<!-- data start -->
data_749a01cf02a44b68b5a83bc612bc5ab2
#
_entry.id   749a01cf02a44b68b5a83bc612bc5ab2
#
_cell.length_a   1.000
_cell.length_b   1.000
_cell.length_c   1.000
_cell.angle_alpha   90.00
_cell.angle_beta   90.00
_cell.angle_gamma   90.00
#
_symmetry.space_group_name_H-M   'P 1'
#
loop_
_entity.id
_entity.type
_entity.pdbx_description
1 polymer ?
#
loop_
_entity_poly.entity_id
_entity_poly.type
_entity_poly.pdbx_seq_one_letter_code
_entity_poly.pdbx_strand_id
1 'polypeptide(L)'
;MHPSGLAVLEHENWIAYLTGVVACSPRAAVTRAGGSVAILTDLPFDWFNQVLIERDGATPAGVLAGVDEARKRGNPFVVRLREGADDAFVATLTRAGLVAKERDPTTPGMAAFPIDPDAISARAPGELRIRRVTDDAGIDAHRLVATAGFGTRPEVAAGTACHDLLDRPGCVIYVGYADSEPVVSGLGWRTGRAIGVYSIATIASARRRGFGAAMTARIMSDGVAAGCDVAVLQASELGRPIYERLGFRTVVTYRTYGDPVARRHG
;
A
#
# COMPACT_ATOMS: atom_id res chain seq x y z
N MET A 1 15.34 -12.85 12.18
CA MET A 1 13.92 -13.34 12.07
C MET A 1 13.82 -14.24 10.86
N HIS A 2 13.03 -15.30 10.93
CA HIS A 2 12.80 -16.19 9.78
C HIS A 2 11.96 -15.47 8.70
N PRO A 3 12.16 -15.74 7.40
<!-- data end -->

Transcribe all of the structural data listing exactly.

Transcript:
data_749a01cf02a44b68b5a83bc612bc5ab2
#
_entry.id   749a01cf02a44b68b5a83bc612bc5ab2
#
_cell.length_a   1.000
_cell.length_b   1.000
_cell.length_c   1.000
_cell.angle_alpha   90.00
_cell.angle_beta   90.00
_cell.angle_gamma   90.00
#
_symmetry.space_group_name_H-M   'P 1'
#
loop_
_entity.id
_entity.type
_entity.pdbx_description
1 polymer ?
#
loop_
_entity_poly.entity_id
_entity_poly.type
_entity_poly.pdbx_seq_one_letter_code
_entity_poly.pdbx_strand_id
1 'polypeptide(L)'
;MHPSGLAVLEHENWIAYLTGVVACSPRAAVTRAGGSVAILTDLPFDWFNQVLIERDGATPAGVLAGVDEARKRGNPFVVRLREGADDAFVATLTRAGLVAKERDPTTPGMAAFPIDPDAISARAPGELRIRRVTDDAGIDAHRLVATAGFGTRPEVAAGTACHDLLDRPGCVIYVGYADSEPVVSGLGWRTGRAIGVYSIATIASARRRGFGAAMTARIMSDGVAAGCDVAVLQASELGRPIYERLGFRTVVTYRTYGDPVARRHG
;
A
#
# COMPACT_ATOMS: atom_id res chain seq x y z
N MET A 1 15.34 -12.85 12.18
CA MET A 1 13.92 -13.34 12.07
C MET A 1 13.82 -14.24 10.86
N HIS A 2 13.03 -15.30 10.93
CA HIS A 2 12.80 -16.19 9.78
C HIS A 2 11.96 -15.47 8.70
N PRO A 3 12.16 -15.74 7.40